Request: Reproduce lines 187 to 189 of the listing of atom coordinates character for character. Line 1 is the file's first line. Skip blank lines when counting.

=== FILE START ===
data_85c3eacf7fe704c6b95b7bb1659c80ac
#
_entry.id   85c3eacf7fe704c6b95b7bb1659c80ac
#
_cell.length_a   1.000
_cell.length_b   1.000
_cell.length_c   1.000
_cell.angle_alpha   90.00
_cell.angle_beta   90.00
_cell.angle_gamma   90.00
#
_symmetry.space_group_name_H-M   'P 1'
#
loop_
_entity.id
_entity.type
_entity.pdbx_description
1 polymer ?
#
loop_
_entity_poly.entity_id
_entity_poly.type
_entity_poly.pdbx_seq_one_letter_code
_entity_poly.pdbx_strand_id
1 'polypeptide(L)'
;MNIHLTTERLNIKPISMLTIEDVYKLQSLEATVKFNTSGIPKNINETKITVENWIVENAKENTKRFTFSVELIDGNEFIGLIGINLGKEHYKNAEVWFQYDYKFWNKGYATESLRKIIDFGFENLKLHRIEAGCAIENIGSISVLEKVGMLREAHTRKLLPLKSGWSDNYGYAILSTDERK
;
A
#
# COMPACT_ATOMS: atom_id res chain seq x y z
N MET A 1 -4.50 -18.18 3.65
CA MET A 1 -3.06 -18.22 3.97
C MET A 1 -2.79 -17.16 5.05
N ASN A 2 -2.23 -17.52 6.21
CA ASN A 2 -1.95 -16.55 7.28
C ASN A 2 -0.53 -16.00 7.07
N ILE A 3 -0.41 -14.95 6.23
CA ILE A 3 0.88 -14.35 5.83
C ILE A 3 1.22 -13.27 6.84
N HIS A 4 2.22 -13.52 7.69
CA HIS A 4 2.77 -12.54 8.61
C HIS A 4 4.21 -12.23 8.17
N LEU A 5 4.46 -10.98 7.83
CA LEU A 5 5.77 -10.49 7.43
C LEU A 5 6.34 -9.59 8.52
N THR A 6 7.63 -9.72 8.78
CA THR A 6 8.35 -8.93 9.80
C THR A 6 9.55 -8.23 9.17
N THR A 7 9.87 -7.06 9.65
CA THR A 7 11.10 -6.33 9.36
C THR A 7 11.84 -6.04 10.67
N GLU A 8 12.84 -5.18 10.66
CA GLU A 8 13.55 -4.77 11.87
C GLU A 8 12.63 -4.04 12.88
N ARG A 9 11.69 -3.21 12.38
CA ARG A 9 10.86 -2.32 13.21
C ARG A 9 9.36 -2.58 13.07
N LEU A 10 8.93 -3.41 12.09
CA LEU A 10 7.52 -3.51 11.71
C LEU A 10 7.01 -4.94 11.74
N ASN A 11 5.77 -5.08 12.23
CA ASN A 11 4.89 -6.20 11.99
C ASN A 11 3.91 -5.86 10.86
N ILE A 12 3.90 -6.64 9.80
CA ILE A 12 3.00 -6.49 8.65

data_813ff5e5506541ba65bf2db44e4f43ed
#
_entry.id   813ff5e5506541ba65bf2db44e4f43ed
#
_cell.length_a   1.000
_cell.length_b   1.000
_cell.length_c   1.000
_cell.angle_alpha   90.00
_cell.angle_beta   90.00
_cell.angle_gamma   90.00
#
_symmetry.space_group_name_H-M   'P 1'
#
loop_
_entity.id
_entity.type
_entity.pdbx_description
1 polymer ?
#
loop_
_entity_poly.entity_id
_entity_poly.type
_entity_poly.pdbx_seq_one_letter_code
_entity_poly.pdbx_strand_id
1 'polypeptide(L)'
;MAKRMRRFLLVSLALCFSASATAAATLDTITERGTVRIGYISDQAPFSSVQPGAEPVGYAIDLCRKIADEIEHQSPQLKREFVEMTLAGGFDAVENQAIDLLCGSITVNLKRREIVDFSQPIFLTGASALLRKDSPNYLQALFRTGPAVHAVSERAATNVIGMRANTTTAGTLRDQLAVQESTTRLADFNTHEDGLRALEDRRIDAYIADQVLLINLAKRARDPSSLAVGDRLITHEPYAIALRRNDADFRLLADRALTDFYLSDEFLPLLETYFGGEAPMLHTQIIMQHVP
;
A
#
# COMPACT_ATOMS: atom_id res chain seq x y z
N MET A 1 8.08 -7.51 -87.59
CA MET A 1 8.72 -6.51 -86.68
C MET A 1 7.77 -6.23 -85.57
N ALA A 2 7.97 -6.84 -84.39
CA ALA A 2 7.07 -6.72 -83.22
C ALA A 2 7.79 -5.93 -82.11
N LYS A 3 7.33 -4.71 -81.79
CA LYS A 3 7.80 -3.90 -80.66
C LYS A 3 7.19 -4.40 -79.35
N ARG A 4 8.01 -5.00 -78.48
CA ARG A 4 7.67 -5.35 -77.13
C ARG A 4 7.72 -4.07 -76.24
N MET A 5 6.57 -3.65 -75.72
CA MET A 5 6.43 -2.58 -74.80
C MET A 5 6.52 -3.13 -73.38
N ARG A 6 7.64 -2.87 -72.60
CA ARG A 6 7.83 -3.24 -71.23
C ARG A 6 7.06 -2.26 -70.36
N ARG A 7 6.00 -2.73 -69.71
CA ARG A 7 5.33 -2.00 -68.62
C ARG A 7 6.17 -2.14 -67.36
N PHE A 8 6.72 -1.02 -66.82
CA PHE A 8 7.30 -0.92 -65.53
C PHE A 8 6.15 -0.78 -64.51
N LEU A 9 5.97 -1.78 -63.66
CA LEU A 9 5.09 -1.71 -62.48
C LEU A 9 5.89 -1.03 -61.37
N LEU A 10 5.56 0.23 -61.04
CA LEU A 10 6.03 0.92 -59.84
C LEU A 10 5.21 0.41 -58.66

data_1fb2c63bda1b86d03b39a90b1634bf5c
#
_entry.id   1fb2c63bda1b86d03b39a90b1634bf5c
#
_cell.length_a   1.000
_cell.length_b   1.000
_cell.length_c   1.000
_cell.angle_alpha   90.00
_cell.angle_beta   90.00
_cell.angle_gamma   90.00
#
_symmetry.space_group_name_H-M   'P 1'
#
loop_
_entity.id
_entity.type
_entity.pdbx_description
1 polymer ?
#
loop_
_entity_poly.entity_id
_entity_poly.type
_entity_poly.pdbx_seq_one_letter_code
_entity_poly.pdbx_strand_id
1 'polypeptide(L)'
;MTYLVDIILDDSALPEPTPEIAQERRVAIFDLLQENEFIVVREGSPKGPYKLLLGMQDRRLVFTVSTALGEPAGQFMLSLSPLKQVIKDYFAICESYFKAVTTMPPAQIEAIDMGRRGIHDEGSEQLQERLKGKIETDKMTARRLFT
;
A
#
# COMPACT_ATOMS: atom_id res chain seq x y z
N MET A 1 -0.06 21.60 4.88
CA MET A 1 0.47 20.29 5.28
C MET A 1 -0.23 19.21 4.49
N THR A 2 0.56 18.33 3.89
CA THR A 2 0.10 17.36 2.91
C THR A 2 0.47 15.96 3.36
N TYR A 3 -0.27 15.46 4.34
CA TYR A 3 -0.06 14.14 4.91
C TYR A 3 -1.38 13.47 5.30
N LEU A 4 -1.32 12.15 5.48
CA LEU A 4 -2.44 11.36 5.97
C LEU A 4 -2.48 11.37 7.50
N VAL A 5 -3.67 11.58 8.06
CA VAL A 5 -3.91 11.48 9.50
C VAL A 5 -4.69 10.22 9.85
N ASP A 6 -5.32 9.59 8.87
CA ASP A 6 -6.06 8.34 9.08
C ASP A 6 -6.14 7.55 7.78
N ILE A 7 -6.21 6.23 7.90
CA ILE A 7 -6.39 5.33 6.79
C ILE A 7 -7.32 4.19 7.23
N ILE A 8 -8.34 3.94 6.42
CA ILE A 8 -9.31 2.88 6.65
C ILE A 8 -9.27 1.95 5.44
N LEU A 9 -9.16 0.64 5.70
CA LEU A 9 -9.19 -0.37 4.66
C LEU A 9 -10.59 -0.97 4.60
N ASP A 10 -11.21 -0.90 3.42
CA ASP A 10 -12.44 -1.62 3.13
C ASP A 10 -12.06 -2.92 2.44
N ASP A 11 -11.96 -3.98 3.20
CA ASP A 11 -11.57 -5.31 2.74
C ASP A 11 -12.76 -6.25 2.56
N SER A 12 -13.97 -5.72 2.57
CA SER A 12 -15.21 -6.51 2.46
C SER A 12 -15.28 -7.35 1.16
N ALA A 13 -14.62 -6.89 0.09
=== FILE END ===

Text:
CA ASP A 11 -11.57 -5.31 2.74
C ASP A 11 -12.76 -6.25 2.56
N SER A 12 -13.97 -5.72 2.57